The developed models are solved numerically and parametric studies are carried out. The variations of gas compositions with equivalence ratio in the gasification zone are shown in Figure 5. The result depicts a slight decrease in the percentage composition of CH4 with an increase in the equivalence ratio. The decrease is simply attributed to increased moles of air intake into the gasifier. It could be observed that the variation of H2 concentration as the equivalence ratio increases follows an inverse trend. This is because higher availability of O2 first consumes H2, which is also reflected in an increasing concentration of H2O. The same trend was also observed in the variation of CO with the equivalence ratio. The decrease in CO concentration as the equivalent ratio increases is due to oxidation of CO at higher equivalence ratio, which is further validated by the increasing trend of CO2 concentration with equivalence ratio. It could therefore be stated that the compositions and distributions of CO, H2 and CH4 in the gasifier decrease as the equivalence ratio increases. However, the temperature distribution in the reactor increases with an increase in the equivalence ratio.

Figure 5.

Effects of equivalent ratio on the percentage gas composition.

In this work, the performance of the biomass gasifier system is evaluated through the equivalence ratio, the syngas composition, cold gas efficiency and lower heating value (LHV). Figure 6 presents the variation of gasifier performance parameters i.e., cold gas efficiency, gas yield and LHV of gas with equivalence ratio. As it could be seen in the figure that the cold efficiency and LHV decrease as the equivalence ratio increases while the gas yield increases with an increase in the equivalence ratio. The increased gas yield is due to higher air intake as the equivalence ratio increases while the decrease in cold gas efficiency and LHV of gas may be attributed to the consumption of combustible gas due to more availability of air as the equivalence ratio increases.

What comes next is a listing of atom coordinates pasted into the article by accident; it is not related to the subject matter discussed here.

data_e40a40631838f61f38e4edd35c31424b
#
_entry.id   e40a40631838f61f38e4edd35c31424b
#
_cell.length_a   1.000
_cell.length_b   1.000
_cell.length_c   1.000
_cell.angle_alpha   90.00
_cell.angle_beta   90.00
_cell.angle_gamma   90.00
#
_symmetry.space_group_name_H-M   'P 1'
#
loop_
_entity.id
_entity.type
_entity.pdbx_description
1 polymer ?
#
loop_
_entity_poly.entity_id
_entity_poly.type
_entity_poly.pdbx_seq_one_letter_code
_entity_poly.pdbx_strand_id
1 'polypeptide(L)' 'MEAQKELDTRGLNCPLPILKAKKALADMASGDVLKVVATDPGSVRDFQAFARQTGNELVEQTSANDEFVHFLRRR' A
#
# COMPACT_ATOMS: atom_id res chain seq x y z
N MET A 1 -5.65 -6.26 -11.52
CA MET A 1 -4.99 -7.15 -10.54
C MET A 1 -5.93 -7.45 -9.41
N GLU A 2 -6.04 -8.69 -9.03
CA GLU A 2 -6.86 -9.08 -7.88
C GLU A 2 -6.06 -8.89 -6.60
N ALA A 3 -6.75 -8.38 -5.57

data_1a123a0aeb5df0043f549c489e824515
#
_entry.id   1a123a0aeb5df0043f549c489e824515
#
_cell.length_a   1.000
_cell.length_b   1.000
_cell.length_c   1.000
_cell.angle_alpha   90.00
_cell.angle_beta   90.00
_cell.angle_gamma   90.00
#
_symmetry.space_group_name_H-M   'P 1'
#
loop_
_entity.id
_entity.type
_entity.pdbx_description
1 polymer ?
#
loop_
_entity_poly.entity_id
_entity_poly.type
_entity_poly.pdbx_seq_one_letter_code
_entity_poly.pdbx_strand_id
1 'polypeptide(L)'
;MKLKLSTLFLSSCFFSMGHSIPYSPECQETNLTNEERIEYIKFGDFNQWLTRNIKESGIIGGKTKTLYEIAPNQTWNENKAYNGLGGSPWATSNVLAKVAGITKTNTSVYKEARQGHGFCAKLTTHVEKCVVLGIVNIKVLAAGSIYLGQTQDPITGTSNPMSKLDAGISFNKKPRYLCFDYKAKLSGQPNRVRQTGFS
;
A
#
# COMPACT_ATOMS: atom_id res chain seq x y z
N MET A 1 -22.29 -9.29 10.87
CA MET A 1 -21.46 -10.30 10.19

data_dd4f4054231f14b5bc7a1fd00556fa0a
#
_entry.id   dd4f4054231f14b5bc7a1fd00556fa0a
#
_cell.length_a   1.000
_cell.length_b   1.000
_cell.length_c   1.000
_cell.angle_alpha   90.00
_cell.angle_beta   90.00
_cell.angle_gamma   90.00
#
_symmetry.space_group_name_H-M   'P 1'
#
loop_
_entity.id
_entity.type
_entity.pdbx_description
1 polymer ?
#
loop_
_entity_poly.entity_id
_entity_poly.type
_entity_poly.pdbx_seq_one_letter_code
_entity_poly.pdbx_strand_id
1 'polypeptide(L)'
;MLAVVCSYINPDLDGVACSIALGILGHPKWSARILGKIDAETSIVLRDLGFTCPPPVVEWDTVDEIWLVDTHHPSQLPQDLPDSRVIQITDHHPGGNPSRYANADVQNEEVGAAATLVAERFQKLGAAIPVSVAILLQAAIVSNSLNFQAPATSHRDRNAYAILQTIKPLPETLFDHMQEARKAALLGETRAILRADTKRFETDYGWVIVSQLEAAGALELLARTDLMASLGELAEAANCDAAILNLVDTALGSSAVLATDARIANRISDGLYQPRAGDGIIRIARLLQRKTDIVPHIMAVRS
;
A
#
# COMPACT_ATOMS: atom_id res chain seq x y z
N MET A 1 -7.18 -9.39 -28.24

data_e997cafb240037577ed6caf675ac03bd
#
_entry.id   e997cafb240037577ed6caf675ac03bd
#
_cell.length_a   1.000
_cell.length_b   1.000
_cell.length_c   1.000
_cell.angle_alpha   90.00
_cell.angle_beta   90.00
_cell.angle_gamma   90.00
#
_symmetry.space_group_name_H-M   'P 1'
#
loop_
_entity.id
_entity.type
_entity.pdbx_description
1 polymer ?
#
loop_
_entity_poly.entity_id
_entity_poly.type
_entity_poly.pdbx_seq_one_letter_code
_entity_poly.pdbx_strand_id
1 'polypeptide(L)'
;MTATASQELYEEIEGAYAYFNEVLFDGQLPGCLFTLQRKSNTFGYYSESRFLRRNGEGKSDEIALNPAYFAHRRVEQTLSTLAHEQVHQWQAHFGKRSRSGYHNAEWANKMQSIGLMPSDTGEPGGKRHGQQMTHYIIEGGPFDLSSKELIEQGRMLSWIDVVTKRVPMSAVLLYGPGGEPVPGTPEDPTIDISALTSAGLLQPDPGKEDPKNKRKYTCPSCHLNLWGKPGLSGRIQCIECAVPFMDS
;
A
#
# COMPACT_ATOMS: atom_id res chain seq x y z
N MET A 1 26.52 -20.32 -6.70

Figure 6.

Effects of char particle diameter on the char combustion rate.

Figure 7 shows the impact of oxygen consumed on gas produced while Figure 8 depicts the influence of gasification zone temperature on the CO/CO2 ratio in the gasification zone. From the Figure 7, it is shown that the quantity of gas produced increases as the amount of oxygen consumed increases. This is due to increasing in the rate of combustion of the products of pyrolysis as more oxygen is consumed in the combustion process or oxidation reactions, more gases are produced from the reactor. It is also shown in Figure 8 that the ratio of CO/CO2 decreases as the temperature of the reduction zone increases.

Figure 7.

Effects of oxygen consumed on gas produced.

Figure 8.

Effects of temperature on CO/CO2 ratio in the gasification zone.

The validation of the computational fluid dynamic simulations is very necessary. The comparison of the computational fluid dynamic simulations with the results of the experiment [33, 34] as shown in Figure 9. The results showed good agreements with the results of the measurement.

Figure 9.

Comparison of the results.

5. Conclusion

In this work, improved kinetic models for the combustion and gasification zones in the thermochemical system have been developed. The performance of the biomass gasifier system was evaluated through the equivalence ratio, the syngas composition, cold gas efficiency and lower heating value. Also, the effects of the equivalent ratio on gas compositions, the gasifier performance and the low heating value of the biomass were investigated. From the analysis, it is established that

  1. the concentration of CO, H2 and CH4 in the gasifier decrease as equivalence ratio increases.

  2. the CO2 concentration increases with increase in the equivalence ratio.

  3. the cold efficiency and LHV decreases as the equivalence ratio increases while the gas yield increases with increase in the equivalence ratio.

  4. the quantity of gas produced increases as the amount of oxygen consumed increases.

  5. the ratio of CO/CO2 decreases as the temperature of the reduction zone increases. The developed model is validated with the experimental results.

The analysis is far less costly and time consuming than the experimental approach. Such analysis is useful as a time saving and cost effective tool for designing and optimizing the biomass gasifier.

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Sunday J. Ojolo and Musbau G. Sobamowo (April 26th 2021). Combating Greenhouse Effects Through Biomass Gasification: A Focus on Kinetic Modeling of Combustion and Gasification Zones [Online First], IntechOpen, DOI: 10.5772/intechopen.97331. Available from: